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ERIC Number: ED112704
Record Type: Non-Journal
Publication Date: 1974
Pages: 59
Abstractor: N/A
Reference Count: N/A
Ergativity in Caucasian Languages.
Catford, J. C.
The ergative construction is characteristic of all 37 languages of the Caucasian group. After definition of "subject" and "object," a summary is given of 13 Caucasian intransitive and transitive sentence-types, with respect to the case forms of their subjects and objects. The principal "symptoms" of ergativity are: (1) subject in an oblique (ergative) case; (2) object in the nominative (or absolutive) case; (3) verb agrees in class and/or person and number with the object; and (4) in N.W. Caucasian only, pronominal prefixes in the sequence O-S-V. Numerous deviations are discussed. Arguments are presented against the once-popular view that the ergative construction is "really" a passive construction. In the N. Caucasian languages, the ergative transitive construction systematically contrasts with a nominative transitive construction (subject in nominative, object in nominative or oblique case). The ergative construction highlights the effect of the verbally expressed activity on the object; the nominative construction highlights the activity of the subject. Ergativity in all ergative languages can be classified as Functional (i.e., in meaningful contrast with a non-ergative transitive construction), as in N. Caucasian, Chukot-Kamchadal, Eskimo-Aleut, or Formal (i.e., as a mere obligatory formal feature of transitive sentences), as in Georgian and the Iranian, Dardic, and Indic ergative languages. (Author)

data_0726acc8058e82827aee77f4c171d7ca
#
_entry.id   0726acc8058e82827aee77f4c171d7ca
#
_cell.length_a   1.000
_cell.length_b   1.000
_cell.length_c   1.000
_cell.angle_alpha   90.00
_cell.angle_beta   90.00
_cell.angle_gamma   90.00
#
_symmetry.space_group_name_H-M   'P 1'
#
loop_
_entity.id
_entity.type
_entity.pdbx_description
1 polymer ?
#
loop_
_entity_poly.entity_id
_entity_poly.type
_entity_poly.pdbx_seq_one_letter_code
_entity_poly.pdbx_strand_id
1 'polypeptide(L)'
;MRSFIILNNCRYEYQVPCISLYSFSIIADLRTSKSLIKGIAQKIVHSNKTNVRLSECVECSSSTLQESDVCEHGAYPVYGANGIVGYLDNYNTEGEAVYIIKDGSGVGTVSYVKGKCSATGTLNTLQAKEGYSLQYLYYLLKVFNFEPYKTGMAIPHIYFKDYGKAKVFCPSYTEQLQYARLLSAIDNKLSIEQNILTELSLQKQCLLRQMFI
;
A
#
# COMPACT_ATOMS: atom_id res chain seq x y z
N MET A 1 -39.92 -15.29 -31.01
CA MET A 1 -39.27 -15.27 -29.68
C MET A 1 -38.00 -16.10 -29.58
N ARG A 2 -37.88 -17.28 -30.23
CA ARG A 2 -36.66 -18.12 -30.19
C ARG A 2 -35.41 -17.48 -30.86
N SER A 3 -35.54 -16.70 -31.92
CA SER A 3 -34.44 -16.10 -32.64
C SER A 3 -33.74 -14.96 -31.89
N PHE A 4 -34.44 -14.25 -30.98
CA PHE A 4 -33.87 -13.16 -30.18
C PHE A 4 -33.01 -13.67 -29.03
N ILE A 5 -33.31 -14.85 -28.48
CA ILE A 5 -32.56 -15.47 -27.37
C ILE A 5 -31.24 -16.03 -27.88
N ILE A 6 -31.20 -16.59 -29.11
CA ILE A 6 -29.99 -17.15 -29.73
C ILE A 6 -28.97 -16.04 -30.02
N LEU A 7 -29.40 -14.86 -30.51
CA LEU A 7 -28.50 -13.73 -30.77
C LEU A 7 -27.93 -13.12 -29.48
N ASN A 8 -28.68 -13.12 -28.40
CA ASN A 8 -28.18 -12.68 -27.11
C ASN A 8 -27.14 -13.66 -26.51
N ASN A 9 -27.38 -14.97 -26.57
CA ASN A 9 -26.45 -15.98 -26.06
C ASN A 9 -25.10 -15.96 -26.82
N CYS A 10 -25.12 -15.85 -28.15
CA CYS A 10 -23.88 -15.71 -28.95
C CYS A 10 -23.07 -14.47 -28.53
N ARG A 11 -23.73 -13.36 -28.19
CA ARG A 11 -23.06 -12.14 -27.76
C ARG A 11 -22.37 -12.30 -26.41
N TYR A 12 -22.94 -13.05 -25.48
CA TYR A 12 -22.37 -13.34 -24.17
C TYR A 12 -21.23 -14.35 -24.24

Publication Type: Reports - Research
Education Level: N/A
Audience: N/A
Language: N/A
Sponsor: N/A
Authoring Institution: N/A